There are a lot of Google-owned entities, with some overlapping in a big way. One of those situations involves Project Loon, born of Google X, and Titan Aerospace, which Google purchased earlier this year. The two will team up to offer Internet service over areas that don’t currently have a strong signal, if one at all, with Google testing Titan drones in New Mexico.
Google has requested the ability to flight-test their Titan drones from the FCC, which they previously announced would fall under the auspice of Project Loon. In a letter to the FCC, Google said “These systems may eventually be used to provide Internet connections in remote areas or help monitor environmental damage, such as oil spills or deforestation. The STA [Special Temporary Authority] is needed for demonstration and testing of [REDACTED] in a carefully controlled environment.”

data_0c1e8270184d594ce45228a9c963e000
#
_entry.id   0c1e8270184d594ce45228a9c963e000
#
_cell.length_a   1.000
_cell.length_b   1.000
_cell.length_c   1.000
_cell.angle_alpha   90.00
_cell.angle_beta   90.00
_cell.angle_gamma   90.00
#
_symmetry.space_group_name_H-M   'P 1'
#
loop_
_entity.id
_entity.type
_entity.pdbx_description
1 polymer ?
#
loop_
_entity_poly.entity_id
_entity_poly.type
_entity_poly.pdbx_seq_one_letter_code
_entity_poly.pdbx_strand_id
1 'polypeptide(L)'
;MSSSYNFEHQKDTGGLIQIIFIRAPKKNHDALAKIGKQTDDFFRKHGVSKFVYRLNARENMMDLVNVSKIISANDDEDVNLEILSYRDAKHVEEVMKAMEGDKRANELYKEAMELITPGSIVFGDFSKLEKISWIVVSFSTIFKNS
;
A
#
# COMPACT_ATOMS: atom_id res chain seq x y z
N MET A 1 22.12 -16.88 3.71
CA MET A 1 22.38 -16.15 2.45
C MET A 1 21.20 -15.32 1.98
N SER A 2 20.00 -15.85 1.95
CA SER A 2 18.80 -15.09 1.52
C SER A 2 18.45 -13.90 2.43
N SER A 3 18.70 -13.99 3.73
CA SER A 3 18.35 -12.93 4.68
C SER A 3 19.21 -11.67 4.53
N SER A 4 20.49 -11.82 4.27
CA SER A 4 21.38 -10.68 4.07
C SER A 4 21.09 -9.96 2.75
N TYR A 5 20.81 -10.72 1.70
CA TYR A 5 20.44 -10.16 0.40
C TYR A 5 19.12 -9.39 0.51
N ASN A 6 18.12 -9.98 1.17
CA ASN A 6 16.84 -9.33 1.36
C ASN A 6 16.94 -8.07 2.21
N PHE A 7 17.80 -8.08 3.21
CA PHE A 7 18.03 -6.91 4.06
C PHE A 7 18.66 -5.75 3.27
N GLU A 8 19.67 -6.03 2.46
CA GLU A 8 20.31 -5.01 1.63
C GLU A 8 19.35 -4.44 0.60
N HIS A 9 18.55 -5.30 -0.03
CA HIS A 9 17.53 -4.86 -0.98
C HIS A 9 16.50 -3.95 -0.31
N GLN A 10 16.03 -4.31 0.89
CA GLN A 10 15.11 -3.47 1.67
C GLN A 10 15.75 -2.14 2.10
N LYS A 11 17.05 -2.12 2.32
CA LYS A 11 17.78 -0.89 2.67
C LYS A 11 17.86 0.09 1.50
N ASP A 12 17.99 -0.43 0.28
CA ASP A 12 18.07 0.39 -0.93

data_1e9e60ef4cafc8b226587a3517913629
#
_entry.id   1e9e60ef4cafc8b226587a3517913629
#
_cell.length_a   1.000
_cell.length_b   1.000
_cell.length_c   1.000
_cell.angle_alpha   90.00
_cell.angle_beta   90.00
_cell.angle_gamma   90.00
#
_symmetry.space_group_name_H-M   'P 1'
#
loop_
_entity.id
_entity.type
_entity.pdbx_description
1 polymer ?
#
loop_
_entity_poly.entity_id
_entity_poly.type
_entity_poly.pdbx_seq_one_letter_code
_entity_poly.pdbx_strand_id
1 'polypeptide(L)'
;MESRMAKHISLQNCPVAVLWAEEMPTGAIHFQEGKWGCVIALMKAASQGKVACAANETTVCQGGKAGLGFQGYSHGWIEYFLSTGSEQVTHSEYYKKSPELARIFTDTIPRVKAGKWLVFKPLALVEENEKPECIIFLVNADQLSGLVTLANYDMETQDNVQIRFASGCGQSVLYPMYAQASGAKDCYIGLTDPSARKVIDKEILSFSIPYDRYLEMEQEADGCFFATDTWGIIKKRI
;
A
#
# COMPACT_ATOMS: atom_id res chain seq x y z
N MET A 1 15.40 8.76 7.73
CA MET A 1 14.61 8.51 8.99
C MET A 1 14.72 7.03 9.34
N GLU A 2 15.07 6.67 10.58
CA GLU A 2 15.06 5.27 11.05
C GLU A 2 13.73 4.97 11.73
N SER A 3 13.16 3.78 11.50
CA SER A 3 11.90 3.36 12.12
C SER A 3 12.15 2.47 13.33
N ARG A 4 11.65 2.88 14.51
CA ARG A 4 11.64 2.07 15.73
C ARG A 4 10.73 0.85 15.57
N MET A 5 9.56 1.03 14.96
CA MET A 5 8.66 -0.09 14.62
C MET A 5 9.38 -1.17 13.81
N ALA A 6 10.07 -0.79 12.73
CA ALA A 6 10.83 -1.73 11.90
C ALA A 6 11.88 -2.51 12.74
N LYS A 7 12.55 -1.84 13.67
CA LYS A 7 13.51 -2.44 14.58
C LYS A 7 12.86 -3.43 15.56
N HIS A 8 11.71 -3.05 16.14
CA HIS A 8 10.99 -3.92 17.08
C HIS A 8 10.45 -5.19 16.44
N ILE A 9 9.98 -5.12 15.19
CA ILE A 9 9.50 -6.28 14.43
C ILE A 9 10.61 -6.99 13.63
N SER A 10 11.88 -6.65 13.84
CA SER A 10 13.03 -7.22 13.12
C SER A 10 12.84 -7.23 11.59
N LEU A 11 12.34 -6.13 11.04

Google wants to run their tests for six months, starting in early October. Google is planning to transmit at frequencies of 910MHz to 927MHz, and on the 2.4GHz band. That would provide a very capable signal when the drone is overhead, and a widespread signal to bring connectivity to quite a few in the area.
The 900MHz band isn’t typically used for Internet connectivity, so it’s unclear just why Google would be testing there. It could simply be a mostly dead band that they are testing low-frequency signal on, but the FCC documents weren’t forthcoming with that info. Google has asked that the FCC keep details of their testing under wraps.
Via: Ars Technica